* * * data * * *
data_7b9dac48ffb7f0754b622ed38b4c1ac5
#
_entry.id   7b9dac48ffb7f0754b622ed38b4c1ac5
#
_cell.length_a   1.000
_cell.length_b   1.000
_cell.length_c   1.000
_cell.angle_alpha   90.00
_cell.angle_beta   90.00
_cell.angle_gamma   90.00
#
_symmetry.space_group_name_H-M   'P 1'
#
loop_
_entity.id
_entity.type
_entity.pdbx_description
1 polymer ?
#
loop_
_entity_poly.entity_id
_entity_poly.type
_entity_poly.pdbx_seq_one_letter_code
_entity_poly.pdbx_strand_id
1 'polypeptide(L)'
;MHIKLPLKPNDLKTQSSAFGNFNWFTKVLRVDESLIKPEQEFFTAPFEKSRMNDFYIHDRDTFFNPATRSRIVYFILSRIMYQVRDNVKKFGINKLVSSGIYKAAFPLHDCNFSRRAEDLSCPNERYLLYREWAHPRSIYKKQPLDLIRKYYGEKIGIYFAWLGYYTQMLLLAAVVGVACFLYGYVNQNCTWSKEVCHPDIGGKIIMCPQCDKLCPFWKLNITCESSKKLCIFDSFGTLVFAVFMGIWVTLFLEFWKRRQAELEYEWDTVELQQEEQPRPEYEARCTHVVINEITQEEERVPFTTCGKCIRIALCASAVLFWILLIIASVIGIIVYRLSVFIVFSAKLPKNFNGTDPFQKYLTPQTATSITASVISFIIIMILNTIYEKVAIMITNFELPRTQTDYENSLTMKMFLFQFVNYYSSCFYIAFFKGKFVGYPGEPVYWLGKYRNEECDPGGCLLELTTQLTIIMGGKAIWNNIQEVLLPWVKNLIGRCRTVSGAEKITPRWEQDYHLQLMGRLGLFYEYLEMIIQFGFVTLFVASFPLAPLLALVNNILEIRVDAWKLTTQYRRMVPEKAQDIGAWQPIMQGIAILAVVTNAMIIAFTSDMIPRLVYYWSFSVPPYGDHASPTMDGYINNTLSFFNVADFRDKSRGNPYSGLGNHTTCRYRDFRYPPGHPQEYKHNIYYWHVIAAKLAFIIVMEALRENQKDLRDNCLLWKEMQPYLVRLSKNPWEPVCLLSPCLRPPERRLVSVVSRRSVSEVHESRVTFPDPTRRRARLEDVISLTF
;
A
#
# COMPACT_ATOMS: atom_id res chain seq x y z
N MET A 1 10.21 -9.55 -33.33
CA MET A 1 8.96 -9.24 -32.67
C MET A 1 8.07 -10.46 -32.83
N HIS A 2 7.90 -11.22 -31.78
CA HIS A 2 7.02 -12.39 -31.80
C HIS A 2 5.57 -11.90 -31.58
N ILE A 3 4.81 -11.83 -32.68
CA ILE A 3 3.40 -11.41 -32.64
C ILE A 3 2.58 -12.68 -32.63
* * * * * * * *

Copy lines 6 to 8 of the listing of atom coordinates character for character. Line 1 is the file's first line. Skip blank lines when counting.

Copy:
_cell.length_b   1.000
_cell.length_c   1.000
_cell.angle_alpha   90.00